What Can You Do to Fix a Toxic Work Environment?
Your co-workers spend most of their day grumbling under their breath, management doesn’t seem to value your work, and the tasks themselves suck the soul out of you just as quickly as the Dementors in Harry Potter. If this is describes the atmosphere in your office, it’s likely you’re in a toxic job. No one likes feeling unappreciated or that their work isn’t accomplishing any good, and you might be tempted to look for an escape route into a better job. But before you call it quits, there might be some tactics you can try so you don’t have to go through the job search process all over again.
Some of these methods might include taking frequent breaks or avoiding Debbie the downer, simply to survive your workday. But if you’re looking to be more proactive, there are other strategies that could not only help you survive a toxic workplace, but actually make a difference in improving it.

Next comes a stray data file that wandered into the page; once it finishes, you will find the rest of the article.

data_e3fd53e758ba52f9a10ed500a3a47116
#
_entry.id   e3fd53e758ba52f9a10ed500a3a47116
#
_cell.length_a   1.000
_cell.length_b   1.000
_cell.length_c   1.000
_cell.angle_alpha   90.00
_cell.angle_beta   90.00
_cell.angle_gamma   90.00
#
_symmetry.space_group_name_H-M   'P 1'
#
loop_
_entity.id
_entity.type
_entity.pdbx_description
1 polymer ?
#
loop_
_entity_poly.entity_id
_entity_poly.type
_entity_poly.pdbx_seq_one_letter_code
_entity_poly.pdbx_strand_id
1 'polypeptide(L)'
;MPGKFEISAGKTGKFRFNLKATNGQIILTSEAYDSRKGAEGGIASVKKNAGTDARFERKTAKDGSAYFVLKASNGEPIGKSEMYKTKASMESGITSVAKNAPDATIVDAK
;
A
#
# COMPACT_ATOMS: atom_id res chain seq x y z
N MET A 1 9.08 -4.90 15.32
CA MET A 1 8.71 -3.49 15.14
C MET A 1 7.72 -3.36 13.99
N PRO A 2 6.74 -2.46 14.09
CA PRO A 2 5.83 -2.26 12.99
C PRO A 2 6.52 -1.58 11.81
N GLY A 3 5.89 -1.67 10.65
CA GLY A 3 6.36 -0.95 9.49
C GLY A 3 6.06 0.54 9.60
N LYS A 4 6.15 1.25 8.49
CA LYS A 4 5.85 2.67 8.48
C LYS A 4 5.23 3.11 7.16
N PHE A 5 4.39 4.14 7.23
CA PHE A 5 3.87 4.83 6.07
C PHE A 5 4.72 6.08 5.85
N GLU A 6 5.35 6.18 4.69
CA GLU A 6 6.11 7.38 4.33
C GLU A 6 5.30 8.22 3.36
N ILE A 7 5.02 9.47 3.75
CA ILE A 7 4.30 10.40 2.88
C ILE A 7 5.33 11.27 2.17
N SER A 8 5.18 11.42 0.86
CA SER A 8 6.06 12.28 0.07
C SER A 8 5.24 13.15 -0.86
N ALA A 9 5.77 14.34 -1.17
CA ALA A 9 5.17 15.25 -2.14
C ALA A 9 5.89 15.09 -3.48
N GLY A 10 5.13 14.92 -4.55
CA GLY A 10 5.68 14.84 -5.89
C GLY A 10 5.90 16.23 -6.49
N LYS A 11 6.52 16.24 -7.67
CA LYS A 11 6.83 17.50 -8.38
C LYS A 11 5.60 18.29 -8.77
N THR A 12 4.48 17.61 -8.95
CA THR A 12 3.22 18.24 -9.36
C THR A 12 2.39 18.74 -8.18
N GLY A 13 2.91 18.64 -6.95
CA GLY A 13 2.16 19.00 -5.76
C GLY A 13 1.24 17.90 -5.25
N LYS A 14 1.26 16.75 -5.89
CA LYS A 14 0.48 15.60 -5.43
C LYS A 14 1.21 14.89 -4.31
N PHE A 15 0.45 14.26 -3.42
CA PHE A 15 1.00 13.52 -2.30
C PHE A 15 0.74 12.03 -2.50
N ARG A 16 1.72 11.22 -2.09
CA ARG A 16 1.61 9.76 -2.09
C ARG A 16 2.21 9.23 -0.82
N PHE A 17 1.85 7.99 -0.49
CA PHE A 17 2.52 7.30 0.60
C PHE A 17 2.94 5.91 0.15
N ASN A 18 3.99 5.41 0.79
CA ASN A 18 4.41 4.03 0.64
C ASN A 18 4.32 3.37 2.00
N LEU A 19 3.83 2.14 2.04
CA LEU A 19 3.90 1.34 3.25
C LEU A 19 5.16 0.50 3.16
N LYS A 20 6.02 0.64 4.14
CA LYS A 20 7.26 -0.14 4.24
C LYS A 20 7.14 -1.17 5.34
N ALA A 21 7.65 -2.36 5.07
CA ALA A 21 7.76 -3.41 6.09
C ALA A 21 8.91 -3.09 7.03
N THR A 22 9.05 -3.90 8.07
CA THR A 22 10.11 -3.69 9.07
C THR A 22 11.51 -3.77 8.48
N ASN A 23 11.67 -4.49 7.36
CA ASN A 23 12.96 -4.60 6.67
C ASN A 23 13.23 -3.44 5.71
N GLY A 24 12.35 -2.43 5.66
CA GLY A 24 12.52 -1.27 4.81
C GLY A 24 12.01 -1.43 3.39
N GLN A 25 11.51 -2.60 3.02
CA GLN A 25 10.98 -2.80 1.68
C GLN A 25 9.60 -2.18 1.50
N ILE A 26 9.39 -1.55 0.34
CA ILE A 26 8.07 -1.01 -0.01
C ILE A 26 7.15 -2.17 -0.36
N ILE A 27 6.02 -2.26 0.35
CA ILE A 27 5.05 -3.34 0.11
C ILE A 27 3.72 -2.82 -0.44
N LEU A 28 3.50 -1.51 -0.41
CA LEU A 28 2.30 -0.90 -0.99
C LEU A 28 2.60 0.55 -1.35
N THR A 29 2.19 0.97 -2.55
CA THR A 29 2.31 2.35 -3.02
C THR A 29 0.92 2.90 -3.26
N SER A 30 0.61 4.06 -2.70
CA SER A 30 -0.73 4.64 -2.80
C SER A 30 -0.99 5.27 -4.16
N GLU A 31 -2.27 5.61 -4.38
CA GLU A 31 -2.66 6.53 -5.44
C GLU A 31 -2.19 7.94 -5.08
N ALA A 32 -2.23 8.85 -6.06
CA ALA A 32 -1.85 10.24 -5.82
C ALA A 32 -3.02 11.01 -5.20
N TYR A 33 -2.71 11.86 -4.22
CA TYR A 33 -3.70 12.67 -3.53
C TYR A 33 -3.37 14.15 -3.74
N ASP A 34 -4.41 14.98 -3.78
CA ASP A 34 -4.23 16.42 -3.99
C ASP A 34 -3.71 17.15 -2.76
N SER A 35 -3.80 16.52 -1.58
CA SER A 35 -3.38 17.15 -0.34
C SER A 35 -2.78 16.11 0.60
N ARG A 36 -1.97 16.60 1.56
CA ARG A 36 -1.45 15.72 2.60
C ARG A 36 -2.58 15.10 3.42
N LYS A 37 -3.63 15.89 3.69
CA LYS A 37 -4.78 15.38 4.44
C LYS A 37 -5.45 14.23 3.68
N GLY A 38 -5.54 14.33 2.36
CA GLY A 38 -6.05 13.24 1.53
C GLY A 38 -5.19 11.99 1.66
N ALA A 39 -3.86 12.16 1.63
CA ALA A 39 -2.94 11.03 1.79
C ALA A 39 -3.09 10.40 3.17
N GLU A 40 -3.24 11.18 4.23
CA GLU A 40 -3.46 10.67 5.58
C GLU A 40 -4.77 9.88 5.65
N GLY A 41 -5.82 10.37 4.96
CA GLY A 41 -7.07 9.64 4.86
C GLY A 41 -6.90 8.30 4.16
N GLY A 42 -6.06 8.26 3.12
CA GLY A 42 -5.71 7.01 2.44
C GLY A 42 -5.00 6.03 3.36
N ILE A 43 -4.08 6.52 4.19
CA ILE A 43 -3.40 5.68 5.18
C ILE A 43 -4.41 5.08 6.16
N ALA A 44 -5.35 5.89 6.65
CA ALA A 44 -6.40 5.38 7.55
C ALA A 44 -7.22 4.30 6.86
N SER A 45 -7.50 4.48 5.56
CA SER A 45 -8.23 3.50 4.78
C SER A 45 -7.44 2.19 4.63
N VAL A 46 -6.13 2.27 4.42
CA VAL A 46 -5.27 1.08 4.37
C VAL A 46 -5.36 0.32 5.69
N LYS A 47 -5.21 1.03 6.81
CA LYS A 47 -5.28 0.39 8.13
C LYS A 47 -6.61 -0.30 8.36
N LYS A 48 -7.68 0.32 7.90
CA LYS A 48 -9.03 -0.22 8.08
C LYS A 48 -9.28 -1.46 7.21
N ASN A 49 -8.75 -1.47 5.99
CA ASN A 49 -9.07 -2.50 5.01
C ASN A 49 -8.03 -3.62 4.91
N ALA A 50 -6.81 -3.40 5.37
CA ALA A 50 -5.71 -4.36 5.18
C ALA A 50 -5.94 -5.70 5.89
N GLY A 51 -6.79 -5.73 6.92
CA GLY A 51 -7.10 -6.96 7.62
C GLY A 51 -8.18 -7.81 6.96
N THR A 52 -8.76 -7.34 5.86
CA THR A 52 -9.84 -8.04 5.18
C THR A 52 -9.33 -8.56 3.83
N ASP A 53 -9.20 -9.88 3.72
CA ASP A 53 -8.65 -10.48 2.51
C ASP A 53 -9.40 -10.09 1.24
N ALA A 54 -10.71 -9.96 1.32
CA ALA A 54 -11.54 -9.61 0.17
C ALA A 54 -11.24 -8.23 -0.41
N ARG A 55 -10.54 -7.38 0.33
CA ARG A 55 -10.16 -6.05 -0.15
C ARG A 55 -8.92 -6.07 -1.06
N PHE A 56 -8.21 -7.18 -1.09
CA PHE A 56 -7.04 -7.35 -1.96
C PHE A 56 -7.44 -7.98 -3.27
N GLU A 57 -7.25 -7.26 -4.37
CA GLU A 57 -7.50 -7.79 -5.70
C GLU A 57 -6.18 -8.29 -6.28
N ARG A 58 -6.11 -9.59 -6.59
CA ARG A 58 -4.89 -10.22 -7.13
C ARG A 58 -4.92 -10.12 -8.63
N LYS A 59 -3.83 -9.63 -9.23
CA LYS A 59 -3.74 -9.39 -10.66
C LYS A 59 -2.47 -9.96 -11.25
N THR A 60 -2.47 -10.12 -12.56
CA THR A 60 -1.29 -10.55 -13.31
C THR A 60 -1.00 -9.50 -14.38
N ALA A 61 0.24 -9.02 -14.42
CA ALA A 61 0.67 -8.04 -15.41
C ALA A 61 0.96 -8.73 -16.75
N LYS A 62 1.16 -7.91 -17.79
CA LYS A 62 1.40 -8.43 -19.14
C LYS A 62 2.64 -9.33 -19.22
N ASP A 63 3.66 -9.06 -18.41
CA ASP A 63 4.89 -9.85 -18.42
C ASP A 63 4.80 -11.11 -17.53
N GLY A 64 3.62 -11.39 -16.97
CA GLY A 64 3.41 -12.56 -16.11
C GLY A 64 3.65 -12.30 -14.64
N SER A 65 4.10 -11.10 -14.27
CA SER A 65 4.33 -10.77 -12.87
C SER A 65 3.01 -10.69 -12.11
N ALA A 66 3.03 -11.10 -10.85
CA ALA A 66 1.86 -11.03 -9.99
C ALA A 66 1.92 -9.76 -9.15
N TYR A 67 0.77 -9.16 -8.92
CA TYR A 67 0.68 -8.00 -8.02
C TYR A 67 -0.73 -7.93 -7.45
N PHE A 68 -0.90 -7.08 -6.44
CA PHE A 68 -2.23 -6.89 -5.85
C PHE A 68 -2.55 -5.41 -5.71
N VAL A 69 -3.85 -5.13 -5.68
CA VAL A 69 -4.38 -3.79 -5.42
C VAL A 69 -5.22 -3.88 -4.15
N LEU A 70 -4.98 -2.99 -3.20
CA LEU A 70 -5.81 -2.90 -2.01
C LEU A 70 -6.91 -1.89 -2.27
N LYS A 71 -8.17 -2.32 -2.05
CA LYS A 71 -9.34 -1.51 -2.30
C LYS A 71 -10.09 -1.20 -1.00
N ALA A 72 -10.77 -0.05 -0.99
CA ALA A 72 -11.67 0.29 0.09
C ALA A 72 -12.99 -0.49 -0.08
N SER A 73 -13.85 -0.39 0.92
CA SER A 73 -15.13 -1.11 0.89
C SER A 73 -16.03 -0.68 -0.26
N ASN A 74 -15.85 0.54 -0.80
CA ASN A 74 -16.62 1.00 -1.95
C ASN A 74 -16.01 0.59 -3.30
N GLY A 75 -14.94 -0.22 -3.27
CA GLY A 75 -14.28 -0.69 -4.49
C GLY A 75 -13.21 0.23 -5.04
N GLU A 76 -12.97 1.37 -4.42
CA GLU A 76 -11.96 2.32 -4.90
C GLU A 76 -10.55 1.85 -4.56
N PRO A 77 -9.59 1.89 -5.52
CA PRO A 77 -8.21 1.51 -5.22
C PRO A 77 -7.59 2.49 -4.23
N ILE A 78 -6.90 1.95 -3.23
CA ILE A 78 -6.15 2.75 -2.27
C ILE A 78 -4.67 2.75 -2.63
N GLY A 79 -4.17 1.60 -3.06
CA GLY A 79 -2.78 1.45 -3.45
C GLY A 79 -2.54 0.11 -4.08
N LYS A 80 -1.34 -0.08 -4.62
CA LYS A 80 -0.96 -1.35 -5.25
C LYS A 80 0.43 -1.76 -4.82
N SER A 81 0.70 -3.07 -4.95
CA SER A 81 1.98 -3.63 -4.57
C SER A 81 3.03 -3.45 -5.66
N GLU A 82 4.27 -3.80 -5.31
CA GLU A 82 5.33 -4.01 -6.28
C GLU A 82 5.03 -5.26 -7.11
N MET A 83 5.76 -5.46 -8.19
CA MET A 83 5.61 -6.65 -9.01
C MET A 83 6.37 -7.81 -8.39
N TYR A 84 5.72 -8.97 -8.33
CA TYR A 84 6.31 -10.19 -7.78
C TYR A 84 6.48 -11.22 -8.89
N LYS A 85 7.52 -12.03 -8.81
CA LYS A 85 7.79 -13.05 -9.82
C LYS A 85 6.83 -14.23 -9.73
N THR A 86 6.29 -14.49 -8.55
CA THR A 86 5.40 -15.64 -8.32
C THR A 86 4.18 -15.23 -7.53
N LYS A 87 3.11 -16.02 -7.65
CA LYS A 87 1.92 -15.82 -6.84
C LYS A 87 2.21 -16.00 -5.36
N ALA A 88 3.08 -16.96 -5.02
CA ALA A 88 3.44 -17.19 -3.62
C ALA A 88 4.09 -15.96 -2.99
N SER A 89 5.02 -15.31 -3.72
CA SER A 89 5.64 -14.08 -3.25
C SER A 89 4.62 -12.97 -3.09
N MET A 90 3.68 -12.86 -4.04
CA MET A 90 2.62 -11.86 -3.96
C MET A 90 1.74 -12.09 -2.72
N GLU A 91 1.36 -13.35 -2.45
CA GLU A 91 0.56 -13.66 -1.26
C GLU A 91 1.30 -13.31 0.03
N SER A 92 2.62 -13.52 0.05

As performance strategist Laura Garnett points out on Inc., some companies now have a “chief people officer,” whose main job is to improve the company culture. But if you’re one of the many employees without that resource, you make have to take some initiative on your own to do their job. Take a look at the steps Garnett suggests taking to actively improve your workplace, without being dragged down by the pessimism.
1. Have a people-centered point of view
If you’re able to focus on the people around you instead of just the tasks on your to-do list, your office might start to feel a little less like a cubicle farm. “This strategy is based on the premise that if employees are happy and engaged, the customer will benefit as a result,” Garnett writes.